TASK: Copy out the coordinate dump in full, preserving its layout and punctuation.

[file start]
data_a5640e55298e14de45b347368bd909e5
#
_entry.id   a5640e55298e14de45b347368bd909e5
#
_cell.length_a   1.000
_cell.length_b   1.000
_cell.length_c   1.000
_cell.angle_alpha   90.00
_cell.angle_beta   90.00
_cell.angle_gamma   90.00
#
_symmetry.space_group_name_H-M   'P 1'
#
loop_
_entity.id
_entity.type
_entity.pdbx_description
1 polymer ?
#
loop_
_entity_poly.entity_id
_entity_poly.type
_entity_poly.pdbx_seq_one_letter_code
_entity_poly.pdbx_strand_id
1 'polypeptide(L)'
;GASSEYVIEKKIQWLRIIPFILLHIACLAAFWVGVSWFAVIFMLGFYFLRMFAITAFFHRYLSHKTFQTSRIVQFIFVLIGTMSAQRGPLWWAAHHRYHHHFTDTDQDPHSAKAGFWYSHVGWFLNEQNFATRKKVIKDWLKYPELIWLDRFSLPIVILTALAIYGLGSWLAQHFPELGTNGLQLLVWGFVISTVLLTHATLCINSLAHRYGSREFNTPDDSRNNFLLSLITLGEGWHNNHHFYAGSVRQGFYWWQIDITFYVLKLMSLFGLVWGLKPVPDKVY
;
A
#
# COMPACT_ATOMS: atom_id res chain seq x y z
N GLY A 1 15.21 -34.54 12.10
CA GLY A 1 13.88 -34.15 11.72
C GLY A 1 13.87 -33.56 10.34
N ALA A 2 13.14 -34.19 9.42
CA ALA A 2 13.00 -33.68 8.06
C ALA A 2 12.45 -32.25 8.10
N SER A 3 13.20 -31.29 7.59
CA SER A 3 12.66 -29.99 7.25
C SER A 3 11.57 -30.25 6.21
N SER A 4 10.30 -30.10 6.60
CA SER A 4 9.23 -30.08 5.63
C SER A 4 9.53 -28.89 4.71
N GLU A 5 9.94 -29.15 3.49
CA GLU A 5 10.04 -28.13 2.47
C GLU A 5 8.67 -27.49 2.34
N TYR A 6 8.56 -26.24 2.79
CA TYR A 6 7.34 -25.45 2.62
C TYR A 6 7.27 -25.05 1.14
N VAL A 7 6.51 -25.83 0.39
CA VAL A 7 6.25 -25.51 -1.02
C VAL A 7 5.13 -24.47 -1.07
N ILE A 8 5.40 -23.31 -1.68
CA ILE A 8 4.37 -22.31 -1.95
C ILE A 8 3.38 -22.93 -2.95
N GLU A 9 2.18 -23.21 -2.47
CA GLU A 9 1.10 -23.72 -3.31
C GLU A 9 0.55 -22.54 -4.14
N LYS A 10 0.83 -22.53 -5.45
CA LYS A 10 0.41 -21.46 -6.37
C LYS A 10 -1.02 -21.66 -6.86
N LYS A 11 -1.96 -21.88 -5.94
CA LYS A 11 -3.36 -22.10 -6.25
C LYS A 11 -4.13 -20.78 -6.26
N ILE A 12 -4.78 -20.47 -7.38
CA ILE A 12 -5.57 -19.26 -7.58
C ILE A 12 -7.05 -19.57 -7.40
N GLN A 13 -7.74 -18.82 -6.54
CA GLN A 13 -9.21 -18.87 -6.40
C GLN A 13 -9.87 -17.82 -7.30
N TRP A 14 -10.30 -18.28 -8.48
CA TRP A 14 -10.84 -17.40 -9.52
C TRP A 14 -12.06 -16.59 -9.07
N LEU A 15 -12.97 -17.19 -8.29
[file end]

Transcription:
data_a5640e55298e14de45b347368bd909e5
#
_entry.id   a5640e55298e14de45b347368bd909e5
#
_cell.length_a   1.000
_cell.length_b   1.000
_cell.length_c   1.000
_cell.angle_alpha   90.00
_cell.angle_beta   90.00
_cell.angle_gamma   90.00
#
_symmetry.space_group_name_H-M   'P 1'
#
loop_
_entity.id
_entity.type
_entity.pdbx_description
1 polymer ?
#
loop_
_entity_poly.entity_id
_entity_poly.type
_entity_poly.pdbx_seq_one_letter_code
_entity_poly.pdbx_strand_id
1 'polypeptide(L)'
;GASSEYVIEKKIQWLRIIPFILLHIACLAAFWVGVSWFAVIFMLGFYFLRMFAITAFFHRYLSHKTFQTSRIVQFIFVLIGTMSAQRGPLWWAAHHRYHHHFTDTDQDPHSAKAGFWYSHVGWFLNEQNFATRKKVIKDWLKYPELIWLDRFSLPIVILTALAIYGLGSWLAQHFPELGTNGLQLLVWGFVISTVLLTHATLCINSLAHRYGSREFNTPDDSRNNFLLSLITLGEGWHNNHHFYAGSVRQGFYWWQIDITFYVLKLMSLFGLVWGLKPVPDKVY
;
A
#
# COMPACT_ATOMS: atom_id res chain seq x y z
N GLY A 1 15.21 -34.54 12.10
CA GLY A 1 13.88 -34.15 11.72
C GLY A 1 13.87 -33.56 10.34
N ALA A 2 13.14 -34.19 9.42
CA ALA A 2 13.00 -33.68 8.06
C ALA A 2 12.45 -32.25 8.10
N SER A 3 13.20 -31.29 7.59
CA SER A 3 12.66 -29.99 7.25
C SER A 3 11.57 -30.25 6.21
N SER A 4 10.30 -30.10 6.60
CA SER A 4 9.23 -30.08 5.63
C SER A 4 9.53 -28.89 4.71
N GLU A 5 9.94 -29.15 3.49
CA GLU A 5 10.04 -28.13 2.47
C GLU A 5 8.67 -27.49 2.34
N TYR A 6 8.56 -26.24 2.79
CA TYR A 6 7.34 -25.45 2.62
C TYR A 6 7.27 -25.05 1.14
N VAL A 7 6.51 -25.83 0.39
CA VAL A 7 6.25 -25.51 -1.02
C VAL A 7 5.13 -24.47 -1.07
N ILE A 8 5.40 -23.31 -1.68
CA ILE A 8 4.37 -22.31 -1.95
C ILE A 8 3.38 -22.93 -2.95
N GLU A 9 2.18 -23.21 -2.47
CA GLU A 9 1.10 -23.72 -3.31
C GLU A 9 0.55 -22.54 -4.14
N LYS A 10 0.83 -22.53 -5.45
CA LYS A 10 0.41 -21.46 -6.37
C LYS A 10 -1.02 -21.66 -6.86
N LYS A 11 -1.96 -21.88 -5.94
CA LYS A 11 -3.36 -22.10 -6.25
C LYS A 11 -4.13 -20.78 -6.26
N ILE A 12 -4.78 -20.47 -7.38
CA ILE A 12 -5.57 -19.26 -7.58
C ILE A 12 -7.05 -19.57 -7.40
N GLN A 13 -7.74 -18.82 -6.54
CA GLN A 13 -9.21 -18.87 -6.40
C GLN A 13 -9.87 -17.82 -7.30
N TRP A 14 -10.30 -18.28 -8.48
CA TRP A 14 -10.84 -17.40 -9.52
C TRP A 14 -12.06 -16.59 -9.07
N LEU A 15 -12.97 -17.19 -8.29